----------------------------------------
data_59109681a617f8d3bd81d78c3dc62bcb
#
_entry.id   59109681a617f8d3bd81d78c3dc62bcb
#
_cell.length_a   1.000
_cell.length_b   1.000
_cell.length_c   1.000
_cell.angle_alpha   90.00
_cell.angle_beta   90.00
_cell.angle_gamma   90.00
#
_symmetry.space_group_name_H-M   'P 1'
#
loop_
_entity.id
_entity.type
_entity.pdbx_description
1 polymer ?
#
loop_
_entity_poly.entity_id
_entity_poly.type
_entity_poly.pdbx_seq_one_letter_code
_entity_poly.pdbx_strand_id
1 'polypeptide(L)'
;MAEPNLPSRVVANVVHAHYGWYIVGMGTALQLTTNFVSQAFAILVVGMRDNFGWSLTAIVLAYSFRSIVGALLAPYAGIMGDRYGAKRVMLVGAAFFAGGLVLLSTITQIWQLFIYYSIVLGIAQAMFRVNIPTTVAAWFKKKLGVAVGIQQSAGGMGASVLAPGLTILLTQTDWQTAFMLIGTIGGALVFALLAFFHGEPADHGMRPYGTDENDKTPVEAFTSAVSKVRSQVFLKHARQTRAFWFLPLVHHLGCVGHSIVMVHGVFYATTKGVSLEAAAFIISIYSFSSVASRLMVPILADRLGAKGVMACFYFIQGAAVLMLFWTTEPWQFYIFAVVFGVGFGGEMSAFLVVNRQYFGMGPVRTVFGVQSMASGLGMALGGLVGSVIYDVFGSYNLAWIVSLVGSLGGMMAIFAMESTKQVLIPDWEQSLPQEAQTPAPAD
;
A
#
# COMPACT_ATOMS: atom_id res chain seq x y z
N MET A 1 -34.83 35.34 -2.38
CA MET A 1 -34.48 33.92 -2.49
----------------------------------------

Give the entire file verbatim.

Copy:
data_59109681a617f8d3bd81d78c3dc62bcb
#
_entry.id   59109681a617f8d3bd81d78c3dc62bcb
#
_cell.length_a   1.000
_cell.length_b   1.000
_cell.length_c   1.000
_cell.angle_alpha   90.00
_cell.angle_beta   90.00
_cell.angle_gamma   90.00
#
_symmetry.space_group_name_H-M   'P 1'
#
loop_
_entity.id
_entity.type
_entity.pdbx_description
1 polymer ?
#
loop_
_entity_poly.entity_id
_entity_poly.type
_entity_poly.pdbx_seq_one_letter_code
_entity_poly.pdbx_strand_id
1 'polypeptide(L)'
;MAEPNLPSRVVANVVHAHYGWYIVGMGTALQLTTNFVSQAFAILVVGMRDNFGWSLTAIVLAYSFRSIVGALLAPYAGIMGDRYGAKRVMLVGAAFFAGGLVLLSTITQIWQLFIYYSIVLGIAQAMFRVNIPTTVAAWFKKKLGVAVGIQQSAGGMGASVLAPGLTILLTQTDWQTAFMLIGTIGGALVFALLAFFHGEPADHGMRPYGTDENDKTPVEAFTSAVSKVRSQVFLKHARQTRAFWFLPLVHHLGCVGHSIVMVHGVFYATTKGVSLEAAAFIISIYSFSSVASRLMVPILADRLGAKGVMACFYFIQGAAVLMLFWTTEPWQFYIFAVVFGVGFGGEMSAFLVVNRQYFGMGPVRTVFGVQSMASGLGMALGGLVGSVIYDVFGSYNLAWIVSLVGSLGGMMAIFAMESTKQVLIPDWEQSLPQEAQTPAPAD
;
A
#
# COMPACT_ATOMS: atom_id res chain seq x y z
N MET A 1 -34.83 35.34 -2.38
CA MET A 1 -34.48 33.92 -2.49